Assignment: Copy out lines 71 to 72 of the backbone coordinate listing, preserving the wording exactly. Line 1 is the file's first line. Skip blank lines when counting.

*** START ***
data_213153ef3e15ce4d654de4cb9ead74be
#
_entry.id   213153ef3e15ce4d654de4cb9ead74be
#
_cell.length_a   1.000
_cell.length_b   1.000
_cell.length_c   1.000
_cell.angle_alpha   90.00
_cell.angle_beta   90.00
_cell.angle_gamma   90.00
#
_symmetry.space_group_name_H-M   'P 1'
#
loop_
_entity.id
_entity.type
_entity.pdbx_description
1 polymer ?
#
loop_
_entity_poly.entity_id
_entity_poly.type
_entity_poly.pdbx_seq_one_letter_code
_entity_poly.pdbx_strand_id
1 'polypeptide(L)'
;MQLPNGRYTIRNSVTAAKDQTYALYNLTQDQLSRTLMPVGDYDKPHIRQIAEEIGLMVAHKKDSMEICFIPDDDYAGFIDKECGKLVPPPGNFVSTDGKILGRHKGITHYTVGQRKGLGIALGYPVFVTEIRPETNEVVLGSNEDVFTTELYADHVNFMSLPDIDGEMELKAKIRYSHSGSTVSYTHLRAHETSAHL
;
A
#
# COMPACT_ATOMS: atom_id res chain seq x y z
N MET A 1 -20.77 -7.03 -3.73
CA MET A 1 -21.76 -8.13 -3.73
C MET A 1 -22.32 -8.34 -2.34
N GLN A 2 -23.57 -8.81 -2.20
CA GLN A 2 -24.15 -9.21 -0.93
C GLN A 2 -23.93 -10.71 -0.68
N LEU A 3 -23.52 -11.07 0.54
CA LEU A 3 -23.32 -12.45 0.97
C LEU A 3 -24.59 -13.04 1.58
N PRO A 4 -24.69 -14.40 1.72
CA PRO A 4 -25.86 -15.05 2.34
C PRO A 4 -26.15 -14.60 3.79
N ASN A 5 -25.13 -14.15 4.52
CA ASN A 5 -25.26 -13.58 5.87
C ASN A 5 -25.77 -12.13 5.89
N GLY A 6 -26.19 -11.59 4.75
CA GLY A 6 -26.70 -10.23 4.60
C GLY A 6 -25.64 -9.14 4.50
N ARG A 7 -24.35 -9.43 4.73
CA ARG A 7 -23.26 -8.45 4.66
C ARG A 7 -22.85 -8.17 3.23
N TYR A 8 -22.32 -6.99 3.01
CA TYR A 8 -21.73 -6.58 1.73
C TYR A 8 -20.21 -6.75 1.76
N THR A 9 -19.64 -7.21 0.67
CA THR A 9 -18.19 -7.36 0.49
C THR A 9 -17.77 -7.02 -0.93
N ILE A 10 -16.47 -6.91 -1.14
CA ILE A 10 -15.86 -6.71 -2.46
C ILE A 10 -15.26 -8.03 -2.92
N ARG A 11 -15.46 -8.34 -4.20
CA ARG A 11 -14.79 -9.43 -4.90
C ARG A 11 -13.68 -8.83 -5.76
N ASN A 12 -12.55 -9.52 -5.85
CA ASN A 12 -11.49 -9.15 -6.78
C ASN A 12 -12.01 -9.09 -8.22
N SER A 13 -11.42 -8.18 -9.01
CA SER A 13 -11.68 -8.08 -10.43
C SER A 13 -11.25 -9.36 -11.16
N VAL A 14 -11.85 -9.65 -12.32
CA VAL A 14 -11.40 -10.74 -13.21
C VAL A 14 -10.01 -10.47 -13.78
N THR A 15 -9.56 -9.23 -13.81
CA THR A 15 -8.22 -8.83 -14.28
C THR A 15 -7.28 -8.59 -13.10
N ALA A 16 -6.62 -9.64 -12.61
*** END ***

CA VAL A 14 -11.40 -10.74 -13.21
C VAL A 14 -10.01 -10.47 -13.78